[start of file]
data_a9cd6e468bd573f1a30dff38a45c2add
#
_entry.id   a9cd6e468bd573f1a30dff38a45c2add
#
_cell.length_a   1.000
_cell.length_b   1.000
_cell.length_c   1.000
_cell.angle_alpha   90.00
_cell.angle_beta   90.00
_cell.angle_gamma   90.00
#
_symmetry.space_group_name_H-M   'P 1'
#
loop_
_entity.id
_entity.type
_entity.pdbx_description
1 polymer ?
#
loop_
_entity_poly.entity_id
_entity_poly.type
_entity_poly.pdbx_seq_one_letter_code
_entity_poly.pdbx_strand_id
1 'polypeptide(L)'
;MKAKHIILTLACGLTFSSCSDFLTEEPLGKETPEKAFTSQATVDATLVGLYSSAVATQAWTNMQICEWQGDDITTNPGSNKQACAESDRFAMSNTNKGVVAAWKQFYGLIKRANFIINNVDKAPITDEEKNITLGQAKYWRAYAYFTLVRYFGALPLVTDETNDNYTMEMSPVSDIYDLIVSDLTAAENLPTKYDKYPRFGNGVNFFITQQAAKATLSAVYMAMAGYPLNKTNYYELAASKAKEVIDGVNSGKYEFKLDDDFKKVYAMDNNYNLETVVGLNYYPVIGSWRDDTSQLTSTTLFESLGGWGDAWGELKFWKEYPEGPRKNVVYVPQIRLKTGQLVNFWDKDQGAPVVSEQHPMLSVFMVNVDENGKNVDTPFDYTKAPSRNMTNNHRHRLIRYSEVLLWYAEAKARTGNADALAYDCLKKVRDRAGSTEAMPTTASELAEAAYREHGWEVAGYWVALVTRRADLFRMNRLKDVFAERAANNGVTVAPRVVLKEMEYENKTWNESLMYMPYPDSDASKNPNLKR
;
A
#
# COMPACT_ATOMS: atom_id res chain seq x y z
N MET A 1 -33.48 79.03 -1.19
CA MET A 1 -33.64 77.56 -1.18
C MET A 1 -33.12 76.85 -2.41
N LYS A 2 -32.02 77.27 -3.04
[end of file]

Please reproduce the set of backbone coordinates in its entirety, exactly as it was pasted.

data_a9cd6e468bd573f1a30dff38a45c2add
#
_entry.id   a9cd6e468bd573f1a30dff38a45c2add
#
_cell.length_a   1.000
_cell.length_b   1.000
_cell.length_c   1.000
_cell.angle_alpha   90.00
_cell.angle_beta   90.00
_cell.angle_gamma   90.00
#
_symmetry.space_group_name_H-M   'P 1'
#
loop_
_entity.id
_entity.type
_entity.pdbx_description
1 polymer ?
#
loop_
_entity_poly.entity_id
_entity_poly.type
_entity_poly.pdbx_seq_one_letter_code
_entity_poly.pdbx_strand_id
1 'polypeptide(L)'
;MKAKHIILTLACGLTFSSCSDFLTEEPLGKETPEKAFTSQATVDATLVGLYSSAVATQAWTNMQICEWQGDDITTNPGSNKQACAESDRFAMSNTNKGVVAAWKQFYGLIKRANFIINNVDKAPITDEEKNITLGQAKYWRAYAYFTLVRYFGALPLVTDETNDNYTMEMSPVSDIYDLIVSDLTAAENLPTKYDKYPRFGNGVNFFITQQAAKATLSAVYMAMAGYPLNKTNYYELAASKAKEVIDGVNSGKYEFKLDDDFKKVYAMDNNYNLETVVGLNYYPVIGSWRDDTSQLTSTTLFESLGGWGDAWGELKFWKEYPEGPRKNVVYVPQIRLKTGQLVNFWDKDQGAPVVSEQHPMLSVFMVNVDENGKNVDTPFDYTKAPSRNMTNNHRHRLIRYSEVLLWYAEAKARTGNADALAYDCLKKVRDRAGSTEAMPTTASELAEAAYREHGWEVAGYWVALVTRRADLFRMNRLKDVFAERAANNGVTVAPRVVLKEMEYENKTWNESLMYMPYPDSDASKNPNLKR
;
A
#
# COMPACT_ATOMS: atom_id res chain seq x y z
N MET A 1 -33.48 79.03 -1.19
CA MET A 1 -33.64 77.56 -1.18
C MET A 1 -33.12 76.85 -2.41
N LYS A 2 -32.02 77.27 -3.04